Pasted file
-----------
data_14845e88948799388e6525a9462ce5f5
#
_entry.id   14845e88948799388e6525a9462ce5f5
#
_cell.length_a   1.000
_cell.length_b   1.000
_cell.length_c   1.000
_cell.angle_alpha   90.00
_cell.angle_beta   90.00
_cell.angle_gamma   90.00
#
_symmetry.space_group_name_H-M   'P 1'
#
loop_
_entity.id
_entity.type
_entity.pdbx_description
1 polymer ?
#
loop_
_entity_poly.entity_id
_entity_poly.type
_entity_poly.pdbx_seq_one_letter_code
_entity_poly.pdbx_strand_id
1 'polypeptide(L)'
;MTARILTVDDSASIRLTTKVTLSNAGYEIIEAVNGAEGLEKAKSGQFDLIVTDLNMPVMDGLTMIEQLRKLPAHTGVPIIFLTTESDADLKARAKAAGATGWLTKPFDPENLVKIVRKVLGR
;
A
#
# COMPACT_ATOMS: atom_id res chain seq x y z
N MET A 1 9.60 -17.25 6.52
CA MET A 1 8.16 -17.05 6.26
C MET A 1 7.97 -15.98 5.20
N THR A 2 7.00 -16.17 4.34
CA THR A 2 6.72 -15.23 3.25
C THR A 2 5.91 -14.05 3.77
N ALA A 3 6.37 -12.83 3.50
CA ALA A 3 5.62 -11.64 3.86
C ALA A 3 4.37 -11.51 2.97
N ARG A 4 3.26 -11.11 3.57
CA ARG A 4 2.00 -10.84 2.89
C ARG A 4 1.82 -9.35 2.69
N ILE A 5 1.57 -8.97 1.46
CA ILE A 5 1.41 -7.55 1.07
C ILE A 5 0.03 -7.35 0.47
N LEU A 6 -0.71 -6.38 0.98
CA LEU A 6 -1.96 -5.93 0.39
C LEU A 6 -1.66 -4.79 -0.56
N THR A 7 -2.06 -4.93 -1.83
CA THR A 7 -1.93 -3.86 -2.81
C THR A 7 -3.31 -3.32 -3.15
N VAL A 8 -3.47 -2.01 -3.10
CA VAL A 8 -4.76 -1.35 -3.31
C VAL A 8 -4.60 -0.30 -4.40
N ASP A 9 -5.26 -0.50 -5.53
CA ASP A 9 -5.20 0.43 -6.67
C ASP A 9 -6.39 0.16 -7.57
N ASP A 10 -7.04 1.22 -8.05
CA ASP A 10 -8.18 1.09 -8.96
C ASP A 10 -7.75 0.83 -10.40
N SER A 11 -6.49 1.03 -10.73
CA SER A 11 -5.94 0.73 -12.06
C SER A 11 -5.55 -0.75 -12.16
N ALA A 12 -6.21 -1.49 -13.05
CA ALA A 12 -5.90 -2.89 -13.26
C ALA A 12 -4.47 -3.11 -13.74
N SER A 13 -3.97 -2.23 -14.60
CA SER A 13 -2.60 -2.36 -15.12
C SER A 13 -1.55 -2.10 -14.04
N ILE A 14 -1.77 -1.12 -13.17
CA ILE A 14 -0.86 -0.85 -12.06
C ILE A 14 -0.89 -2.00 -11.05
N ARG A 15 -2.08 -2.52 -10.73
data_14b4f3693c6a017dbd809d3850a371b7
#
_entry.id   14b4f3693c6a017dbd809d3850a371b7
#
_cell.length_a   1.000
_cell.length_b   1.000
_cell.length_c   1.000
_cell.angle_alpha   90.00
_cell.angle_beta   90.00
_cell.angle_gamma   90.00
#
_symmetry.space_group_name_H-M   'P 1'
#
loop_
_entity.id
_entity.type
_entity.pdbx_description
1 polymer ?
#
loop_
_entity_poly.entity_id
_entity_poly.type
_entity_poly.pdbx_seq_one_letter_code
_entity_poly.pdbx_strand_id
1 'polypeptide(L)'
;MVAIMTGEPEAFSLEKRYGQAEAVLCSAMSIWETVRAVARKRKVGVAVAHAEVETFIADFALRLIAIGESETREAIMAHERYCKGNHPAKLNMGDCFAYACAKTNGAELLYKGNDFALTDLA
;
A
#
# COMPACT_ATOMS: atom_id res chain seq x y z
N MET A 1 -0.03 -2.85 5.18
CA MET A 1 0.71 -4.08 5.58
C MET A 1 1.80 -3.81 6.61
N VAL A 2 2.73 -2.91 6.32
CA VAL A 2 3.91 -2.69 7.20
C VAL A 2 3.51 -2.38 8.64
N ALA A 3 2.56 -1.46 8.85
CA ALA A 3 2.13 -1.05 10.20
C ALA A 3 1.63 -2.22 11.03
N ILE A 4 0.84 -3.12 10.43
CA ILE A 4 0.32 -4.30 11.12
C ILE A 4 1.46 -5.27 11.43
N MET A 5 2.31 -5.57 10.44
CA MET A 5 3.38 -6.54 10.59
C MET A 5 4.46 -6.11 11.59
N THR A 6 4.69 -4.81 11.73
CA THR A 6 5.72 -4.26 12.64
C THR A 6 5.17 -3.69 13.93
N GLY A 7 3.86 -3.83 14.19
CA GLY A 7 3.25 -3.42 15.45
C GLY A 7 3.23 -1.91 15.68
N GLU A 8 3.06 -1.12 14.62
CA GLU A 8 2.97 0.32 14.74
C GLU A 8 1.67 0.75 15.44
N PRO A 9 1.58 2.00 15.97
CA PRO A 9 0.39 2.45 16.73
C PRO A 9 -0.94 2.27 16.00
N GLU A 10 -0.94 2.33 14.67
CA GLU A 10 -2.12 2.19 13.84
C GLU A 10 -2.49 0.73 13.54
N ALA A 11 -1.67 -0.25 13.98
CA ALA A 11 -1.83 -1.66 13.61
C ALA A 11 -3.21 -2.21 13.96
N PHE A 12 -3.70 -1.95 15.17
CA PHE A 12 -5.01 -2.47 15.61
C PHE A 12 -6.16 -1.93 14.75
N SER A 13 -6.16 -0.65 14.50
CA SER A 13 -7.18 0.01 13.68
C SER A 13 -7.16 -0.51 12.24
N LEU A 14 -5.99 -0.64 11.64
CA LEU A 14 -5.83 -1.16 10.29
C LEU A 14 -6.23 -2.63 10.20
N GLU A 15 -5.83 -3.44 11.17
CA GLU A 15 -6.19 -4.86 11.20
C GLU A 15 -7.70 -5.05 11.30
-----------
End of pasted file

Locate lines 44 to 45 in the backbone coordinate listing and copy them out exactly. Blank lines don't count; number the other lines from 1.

CA ILE A 5 1.41 -7.55 1.07
C ILE A 5 0.03 -7.35 0.47